Wednesday, May 7, 2014

Butterfly Dream: Pine Shade Haiku by Robert Epstein

English Original

in pine shade
for a while I forget
this life will end

Moonset, 7, 2010

Robert Epstein

Chinese Translation (Traditional)


Chinese Translation (Simplified)


Bio Sketch

Robert Epstein, a psychologist and haiku poet/anthologist, lives and works in the San Francisco Bay Area. He has edited four anthologies:  The Breath of Surrender; Dreams Wander On; The Temple Bell Stops; and Now This.  He has written two books of haiku:  A Walk Around Spring Lake; and Checkout Time is Noon, as well as a chapbook titled, What My Niece Said in His Head:  Haiku and Senryu.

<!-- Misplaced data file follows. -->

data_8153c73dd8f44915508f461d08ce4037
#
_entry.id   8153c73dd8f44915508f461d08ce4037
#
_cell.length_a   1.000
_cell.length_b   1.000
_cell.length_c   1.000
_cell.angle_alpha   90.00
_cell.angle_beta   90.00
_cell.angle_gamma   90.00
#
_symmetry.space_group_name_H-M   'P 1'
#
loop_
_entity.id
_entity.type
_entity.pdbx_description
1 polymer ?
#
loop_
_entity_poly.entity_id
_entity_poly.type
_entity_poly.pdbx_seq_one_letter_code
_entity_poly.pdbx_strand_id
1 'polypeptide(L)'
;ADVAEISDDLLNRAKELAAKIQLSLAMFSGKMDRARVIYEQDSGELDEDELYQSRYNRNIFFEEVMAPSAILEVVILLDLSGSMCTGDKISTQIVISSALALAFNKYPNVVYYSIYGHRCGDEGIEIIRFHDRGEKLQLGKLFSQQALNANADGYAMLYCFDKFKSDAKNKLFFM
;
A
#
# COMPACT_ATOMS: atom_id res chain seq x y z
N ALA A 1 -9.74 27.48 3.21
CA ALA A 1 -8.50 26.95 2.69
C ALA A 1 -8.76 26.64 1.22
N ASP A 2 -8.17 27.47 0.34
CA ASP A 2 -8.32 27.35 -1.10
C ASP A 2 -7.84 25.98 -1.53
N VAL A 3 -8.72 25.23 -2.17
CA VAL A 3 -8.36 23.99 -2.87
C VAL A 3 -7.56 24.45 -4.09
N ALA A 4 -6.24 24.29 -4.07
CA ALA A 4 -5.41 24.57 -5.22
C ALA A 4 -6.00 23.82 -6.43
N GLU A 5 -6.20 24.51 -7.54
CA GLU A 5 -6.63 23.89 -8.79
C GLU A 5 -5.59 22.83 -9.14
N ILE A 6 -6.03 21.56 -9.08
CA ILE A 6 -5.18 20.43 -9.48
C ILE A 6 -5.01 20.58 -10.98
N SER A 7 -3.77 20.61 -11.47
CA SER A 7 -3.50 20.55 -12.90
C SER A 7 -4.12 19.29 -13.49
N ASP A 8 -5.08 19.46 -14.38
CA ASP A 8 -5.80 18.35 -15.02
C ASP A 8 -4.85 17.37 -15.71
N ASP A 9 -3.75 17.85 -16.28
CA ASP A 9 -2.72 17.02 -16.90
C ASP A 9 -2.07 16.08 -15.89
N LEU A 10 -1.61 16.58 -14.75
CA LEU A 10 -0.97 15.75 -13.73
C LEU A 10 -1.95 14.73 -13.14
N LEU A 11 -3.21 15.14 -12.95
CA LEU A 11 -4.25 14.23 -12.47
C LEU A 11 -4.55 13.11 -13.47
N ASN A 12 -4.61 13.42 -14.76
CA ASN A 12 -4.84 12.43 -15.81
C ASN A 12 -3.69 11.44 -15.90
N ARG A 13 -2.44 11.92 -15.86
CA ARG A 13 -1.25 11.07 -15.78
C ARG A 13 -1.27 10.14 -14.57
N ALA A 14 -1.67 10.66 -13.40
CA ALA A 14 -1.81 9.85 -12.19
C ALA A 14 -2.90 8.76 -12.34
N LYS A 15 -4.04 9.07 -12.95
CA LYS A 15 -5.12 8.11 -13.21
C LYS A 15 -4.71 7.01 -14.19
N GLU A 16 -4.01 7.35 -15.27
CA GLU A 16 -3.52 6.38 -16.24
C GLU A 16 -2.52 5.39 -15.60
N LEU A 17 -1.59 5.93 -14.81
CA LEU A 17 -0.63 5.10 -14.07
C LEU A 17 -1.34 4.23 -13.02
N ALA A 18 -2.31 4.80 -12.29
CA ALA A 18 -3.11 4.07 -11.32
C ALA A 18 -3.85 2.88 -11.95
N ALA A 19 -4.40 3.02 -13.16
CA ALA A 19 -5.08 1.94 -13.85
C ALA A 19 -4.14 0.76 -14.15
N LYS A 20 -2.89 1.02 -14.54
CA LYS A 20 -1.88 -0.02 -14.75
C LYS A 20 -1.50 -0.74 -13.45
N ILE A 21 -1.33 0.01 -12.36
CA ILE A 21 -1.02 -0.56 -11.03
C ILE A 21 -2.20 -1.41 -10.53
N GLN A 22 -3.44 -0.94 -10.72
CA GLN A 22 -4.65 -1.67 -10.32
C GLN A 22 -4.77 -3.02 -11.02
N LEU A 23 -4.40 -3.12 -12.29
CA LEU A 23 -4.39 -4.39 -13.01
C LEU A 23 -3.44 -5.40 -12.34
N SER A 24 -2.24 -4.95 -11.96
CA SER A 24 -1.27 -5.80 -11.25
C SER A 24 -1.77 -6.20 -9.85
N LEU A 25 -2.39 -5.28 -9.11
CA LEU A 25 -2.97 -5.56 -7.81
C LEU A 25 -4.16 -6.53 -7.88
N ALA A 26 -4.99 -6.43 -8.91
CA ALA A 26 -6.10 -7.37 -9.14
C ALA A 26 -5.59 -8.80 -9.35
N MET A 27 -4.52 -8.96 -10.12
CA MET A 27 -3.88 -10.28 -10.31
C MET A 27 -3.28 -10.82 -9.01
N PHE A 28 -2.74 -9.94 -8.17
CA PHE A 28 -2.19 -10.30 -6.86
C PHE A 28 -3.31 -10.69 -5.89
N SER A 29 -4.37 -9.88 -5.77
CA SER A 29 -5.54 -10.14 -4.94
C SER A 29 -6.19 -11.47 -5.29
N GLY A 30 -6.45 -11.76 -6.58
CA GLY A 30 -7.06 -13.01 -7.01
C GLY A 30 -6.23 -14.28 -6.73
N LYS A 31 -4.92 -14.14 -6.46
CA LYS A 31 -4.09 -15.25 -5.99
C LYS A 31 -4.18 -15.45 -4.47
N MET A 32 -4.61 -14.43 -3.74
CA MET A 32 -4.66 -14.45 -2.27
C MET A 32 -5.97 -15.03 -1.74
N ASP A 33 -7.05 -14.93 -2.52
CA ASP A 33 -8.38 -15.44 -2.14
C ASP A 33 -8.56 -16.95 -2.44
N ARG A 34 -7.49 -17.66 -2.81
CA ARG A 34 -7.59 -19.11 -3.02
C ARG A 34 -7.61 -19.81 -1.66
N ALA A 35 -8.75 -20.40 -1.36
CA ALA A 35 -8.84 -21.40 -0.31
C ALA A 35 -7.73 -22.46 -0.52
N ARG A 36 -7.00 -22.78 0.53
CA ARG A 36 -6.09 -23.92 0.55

1. This sentence haiku with a philosophical bent works effectively on at least two levels, literal and symbolic. The phrase, "for a while," combined with the symbolically rich image, "pine shade," adds emotional weight to the poem.

    "Being tough, long-lived and evergreen, pine trees are important symbols of endurance and eternity in Oriental culture. With their year-round foliage, they also bridge the seasons of winter and spring, and although we live in a material world it is good to see that many people still decorate their gateways with the traditional branches of pine to greet the New Year."

    -- Takashi Kodaira, The Japan Times: Jan. 6, 2005

  2. Such a wonderful feels the impermanent nature of life...for me the pine tree gives one a sense of fragility...branches can snap and crash to the ground death can come at any moment.